Playwright Yvette Nolan looks to the future and past for The Unplugging

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      Yvette Nolan’s new play, The Unplugging, focuses on a postapocalyptic world in which two women must learn to live off the land. It’s an imagined future set in a freezing, unwired landscape—and recent news headlines keep reminding the playwright that this isn’t such a far-fetched idea.

      The latest came a couple of weeks ago, when much of the Yukon—where she had always imagined the remote cabin in her play to be located—had been knocked entirely off the grid. “Even when the power came back on, there were no telephones, no cellphones, no Internet,” Nolan explains to the Straight over the phone from a downtown hotel, where the Manitoba-raised artist has been staying all month, working at the Arts Club during rehearsals and writing a book about her years running Toronto’s Native Earth Performing Arts. “Firemen had to go knock on doors. It’s that easy for us to be disconnected! And afterwards, my friends in the Yukon were texting me saying, ‘Hey Yvette, it’s the unplugging!’ ”

      Although the play is set in the future, it also draws on the past. It was inspired by an Athabascan legend about two women expelled from their communities in a time of need. In The Unplugging, Nolan moves things to the 21st century: after an unnamed apocalypse, the women are sent out on their own and forced to find shelter; they have to draw on the skills they learned from their elders in order to live off the land again. But the arrival of a young man throws their survival into jeopardy.

      For her first play in almost a decade, the half-Algonquin, half-Irish Nolan had many ideas about the lessons of elders in the back of her mind. She had lost her mother during her tenure at Native Earth and was bothered by the feeling that she hadn’t learned enough from her.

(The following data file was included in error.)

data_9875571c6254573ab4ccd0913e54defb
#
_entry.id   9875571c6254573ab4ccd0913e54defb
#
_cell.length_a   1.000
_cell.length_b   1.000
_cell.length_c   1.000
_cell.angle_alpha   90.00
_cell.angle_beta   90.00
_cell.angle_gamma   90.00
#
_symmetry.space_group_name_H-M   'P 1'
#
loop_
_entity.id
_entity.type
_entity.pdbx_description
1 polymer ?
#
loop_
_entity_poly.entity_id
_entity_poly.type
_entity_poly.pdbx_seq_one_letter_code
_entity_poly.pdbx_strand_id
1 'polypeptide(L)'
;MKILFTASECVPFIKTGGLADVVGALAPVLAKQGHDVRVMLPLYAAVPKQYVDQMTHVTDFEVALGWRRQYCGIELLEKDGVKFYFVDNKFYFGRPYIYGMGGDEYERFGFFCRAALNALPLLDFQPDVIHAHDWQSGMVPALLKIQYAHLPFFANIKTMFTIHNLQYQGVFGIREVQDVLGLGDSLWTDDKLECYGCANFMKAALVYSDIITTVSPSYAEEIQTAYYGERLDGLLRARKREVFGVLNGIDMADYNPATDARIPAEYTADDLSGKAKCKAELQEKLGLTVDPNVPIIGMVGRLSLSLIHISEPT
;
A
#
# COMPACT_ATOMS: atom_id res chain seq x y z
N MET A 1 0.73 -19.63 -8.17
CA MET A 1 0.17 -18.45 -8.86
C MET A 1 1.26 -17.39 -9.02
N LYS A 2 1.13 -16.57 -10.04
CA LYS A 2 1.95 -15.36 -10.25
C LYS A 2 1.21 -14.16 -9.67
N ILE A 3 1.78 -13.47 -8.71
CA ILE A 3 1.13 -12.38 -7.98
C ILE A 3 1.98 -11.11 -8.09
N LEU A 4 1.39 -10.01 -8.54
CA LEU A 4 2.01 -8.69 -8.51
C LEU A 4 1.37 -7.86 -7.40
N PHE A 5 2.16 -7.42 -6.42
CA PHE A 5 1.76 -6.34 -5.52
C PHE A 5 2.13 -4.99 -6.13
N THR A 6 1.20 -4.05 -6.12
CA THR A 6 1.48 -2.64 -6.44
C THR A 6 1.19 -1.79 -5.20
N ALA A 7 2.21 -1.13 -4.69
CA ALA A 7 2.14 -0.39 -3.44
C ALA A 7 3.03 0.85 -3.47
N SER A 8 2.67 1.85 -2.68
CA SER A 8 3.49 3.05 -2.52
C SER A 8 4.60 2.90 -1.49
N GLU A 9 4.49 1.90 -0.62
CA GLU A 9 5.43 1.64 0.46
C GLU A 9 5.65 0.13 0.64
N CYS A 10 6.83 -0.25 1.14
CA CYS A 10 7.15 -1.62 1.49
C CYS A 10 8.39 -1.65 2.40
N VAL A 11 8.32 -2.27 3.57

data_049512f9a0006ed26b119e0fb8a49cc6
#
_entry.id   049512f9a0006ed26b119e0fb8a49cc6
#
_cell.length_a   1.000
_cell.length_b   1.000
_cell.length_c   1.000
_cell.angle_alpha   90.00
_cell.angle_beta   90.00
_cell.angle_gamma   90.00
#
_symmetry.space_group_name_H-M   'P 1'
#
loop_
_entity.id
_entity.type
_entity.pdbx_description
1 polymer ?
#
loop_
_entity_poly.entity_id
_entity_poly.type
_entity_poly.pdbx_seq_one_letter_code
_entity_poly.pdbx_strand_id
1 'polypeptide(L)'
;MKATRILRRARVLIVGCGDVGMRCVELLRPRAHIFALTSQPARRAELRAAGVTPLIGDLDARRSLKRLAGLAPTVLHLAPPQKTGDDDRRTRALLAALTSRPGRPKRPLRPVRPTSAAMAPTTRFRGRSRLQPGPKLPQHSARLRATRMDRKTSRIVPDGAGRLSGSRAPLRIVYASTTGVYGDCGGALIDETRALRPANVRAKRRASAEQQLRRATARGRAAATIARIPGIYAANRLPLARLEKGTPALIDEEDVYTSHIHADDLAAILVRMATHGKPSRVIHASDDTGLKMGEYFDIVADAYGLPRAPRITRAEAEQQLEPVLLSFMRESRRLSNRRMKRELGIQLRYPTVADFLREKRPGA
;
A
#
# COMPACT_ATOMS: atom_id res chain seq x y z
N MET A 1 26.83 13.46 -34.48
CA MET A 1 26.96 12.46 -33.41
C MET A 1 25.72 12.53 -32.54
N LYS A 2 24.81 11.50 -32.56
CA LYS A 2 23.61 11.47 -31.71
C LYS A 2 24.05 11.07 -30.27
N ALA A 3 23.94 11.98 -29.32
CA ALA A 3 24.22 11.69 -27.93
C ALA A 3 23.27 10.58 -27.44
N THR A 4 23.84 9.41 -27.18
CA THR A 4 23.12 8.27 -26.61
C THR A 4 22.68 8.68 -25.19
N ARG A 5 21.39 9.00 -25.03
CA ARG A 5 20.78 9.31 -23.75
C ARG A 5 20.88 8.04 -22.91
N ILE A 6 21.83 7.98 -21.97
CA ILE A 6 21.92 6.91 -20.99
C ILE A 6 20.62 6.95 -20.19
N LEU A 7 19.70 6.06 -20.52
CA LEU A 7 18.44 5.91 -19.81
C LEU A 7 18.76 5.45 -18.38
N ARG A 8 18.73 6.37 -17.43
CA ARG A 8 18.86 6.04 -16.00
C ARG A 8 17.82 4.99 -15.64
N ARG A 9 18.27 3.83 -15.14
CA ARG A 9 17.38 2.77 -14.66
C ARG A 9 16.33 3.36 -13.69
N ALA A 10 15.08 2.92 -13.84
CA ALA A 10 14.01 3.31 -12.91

And then there was her growing sense that human greed was destroying the Earth. “I don’t believe in this world very much—the way we’re consuming and we can’t seem to stop talking about the environment, but we don’t do anything about it,” she explains, and then quickly adds: “I’m as bad as everyone else, though! I fly all over the world; this play has been read in New York and New Zealand.”

      To her surprise, the script flew out of her over the course of three months. “It was kind of amazing and creepy and scary. It took me 20 years to learn to write a play,” Nolan, who has penned more than a dozen, says with a laugh. “That doesn’t diminish any of the work I did along the way. It’s also because I’m a different person. When I took over Native Earth, I was 42 years old and by the time I was leaving, I was coming up on 50, which in my culture is an age where we expect people to be eldering up.”

      The resulting work also has incredibly spare dialogue, and traverses months and years in episodic scenes.

      Although it’s easy to assume Nolan’s roles will be played by Native women, she doesn’t see The Unplugging as necessarily a First Nations tale. In the production at the Arts Club Revue Stage, directed by Lois Anderson, the older woman will be played by well-known local Cree-Saulteaux actor Margo Kane, but the younger one will be portrayed by non-Native Jenn Griffin, with Anton Lipovetsky taking on the role of the visitor.

      “When we read it in New Zealand, they had no trouble making the leap to Maori culture; in New York there were no aboriginal people at the reading,” Nolan says. “So it’s become specific to whatever culture or place it’s performed.”

      The story may be universal, but it remains bleak. Still, there is at least a glimmer of a chance in The Unplugging as Nolan’s main characters start to remember the skills they had forgotten and learn to survive in the snowy landscape. Nolan might not believe in the world, but does her new play reveal at least some sense of hope?

      “On the one hand, I had to destroy the whole world! But on the other there is this process of learning things all over, and that for me is hopeful,” Nolan says. “And if you think about it, theatre is the ultimate act of hope. Telling stories in little rooms in front of 200 or 300 people: that’s as hopeful as it gets.”